Pt 24, sec 3, question 25

uchicago
Posts: 9
Joined: Wed May 26, 2010 6:31 pm

Pt 24, sec 3, question 25

Postby uchicago » Thu May 27, 2010 3:09 pm

can anyone explain this one to me? i choose B...

here is what i did...

protecting ozone layer - monetary account (calcuable)

not calucable - no protection

then the conclusion is that it is calcluable?

bartleby
Posts: 1315
Joined: Thu May 29, 2008 3:23 am

Re: Pt 24, sec 3, question 25

Postby bartleby » Thu May 27, 2010 3:35 pm

I'll take a shot.

The conclusion is that last sentence: ozone layer has a calculable m.v.

Economist establishes this by saying obviously we wouldn't spend every resource in the world (maximum calculable m.v.) on the ozone layer, so protecting the ozone layer falls under that max limit and therefore that value is calculable.

B is wrong because the economist doesn't say we shouldn't protect the ozone layer. He just says we would't spend all the money in the world on it. Also the wording for B suggests circular reasoning and his conclusion isn't the same as his reasoning.

C is tempting because of "value" and you might start assuming things like the environmentalist attribute some intangible factors to protecting the ozone layer that make a play on "value" but if you look closely it is used the same throughout: monetary value. Economist says there is a monetary value. Environmentalists say there isn't.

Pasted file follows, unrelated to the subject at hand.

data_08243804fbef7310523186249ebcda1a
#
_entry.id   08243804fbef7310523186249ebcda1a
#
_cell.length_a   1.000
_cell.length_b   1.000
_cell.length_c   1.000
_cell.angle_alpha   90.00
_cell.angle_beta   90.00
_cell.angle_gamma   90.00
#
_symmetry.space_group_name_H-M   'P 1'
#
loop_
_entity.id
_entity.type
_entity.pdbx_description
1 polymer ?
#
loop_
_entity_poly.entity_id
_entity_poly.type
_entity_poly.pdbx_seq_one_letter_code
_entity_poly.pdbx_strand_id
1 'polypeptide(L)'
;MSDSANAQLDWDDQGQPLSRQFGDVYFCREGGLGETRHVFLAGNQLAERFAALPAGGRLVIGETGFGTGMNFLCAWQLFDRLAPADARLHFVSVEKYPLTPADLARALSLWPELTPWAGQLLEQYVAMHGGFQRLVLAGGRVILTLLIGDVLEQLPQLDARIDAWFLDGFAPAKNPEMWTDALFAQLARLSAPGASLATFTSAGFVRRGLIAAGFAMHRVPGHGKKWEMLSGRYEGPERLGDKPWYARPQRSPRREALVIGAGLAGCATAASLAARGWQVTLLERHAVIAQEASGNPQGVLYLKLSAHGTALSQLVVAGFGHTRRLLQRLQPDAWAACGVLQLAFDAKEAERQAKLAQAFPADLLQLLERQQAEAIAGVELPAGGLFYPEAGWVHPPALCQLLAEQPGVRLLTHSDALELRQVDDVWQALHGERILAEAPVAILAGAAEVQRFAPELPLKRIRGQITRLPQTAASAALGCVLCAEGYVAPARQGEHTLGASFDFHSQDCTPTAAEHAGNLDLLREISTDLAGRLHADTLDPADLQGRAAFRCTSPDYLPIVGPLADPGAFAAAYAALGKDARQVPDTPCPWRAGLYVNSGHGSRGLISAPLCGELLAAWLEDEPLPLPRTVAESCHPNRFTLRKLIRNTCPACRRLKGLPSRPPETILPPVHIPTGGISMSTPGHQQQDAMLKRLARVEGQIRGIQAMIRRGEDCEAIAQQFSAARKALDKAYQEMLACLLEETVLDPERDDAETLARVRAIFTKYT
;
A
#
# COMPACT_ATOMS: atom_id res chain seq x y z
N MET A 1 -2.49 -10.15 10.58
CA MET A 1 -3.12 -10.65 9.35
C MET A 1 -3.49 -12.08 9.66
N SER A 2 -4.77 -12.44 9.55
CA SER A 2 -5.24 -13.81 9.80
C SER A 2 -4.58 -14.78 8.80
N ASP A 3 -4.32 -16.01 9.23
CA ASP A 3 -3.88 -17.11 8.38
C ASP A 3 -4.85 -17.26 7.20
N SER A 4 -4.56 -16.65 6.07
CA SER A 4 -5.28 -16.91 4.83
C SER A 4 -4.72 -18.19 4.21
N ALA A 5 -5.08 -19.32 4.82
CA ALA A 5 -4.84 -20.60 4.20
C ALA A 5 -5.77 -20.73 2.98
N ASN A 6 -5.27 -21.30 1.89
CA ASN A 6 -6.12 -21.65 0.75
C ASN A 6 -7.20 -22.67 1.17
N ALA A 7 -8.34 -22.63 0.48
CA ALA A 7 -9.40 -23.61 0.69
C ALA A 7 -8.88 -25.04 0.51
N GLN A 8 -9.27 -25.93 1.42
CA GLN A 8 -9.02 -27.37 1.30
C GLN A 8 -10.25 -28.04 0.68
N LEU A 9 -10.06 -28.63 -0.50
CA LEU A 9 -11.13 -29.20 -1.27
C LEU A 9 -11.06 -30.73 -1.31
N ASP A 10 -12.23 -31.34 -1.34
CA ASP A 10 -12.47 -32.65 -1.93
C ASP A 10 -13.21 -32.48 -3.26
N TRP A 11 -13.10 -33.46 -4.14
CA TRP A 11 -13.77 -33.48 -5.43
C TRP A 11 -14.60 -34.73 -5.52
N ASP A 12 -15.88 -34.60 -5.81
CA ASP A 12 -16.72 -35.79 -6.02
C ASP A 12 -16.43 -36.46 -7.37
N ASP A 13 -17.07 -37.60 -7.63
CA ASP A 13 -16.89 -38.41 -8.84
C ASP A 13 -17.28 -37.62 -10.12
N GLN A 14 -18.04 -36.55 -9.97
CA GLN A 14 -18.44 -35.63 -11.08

D is the right answer. So we wouldn't spend all the money in the world on it. That doesn't mean we can figure out how much it is worth. How do you get to the conclusion that the ozone layer has a calculable monetary value from saying we wouldn't spend everything on it?

A and E are wrong.

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edit: sorry, I didn't even read your reasoning. I think you just misread the stim.

uchicago
Posts: 9
Joined: Wed May 26, 2010 6:31 pm

Re: Pt 24, sec 3, question 25

Postby uchicago » Thu May 27, 2010 4:17 pm

Hi, thanks, that makes sense and i agree it is a flaw, but if the economist calcuulated the upper limit, isnt it also part of calculation m.v? I mean, according to the argument, his approach to calculation is not very convicing, but it is not totally wrong either...right?




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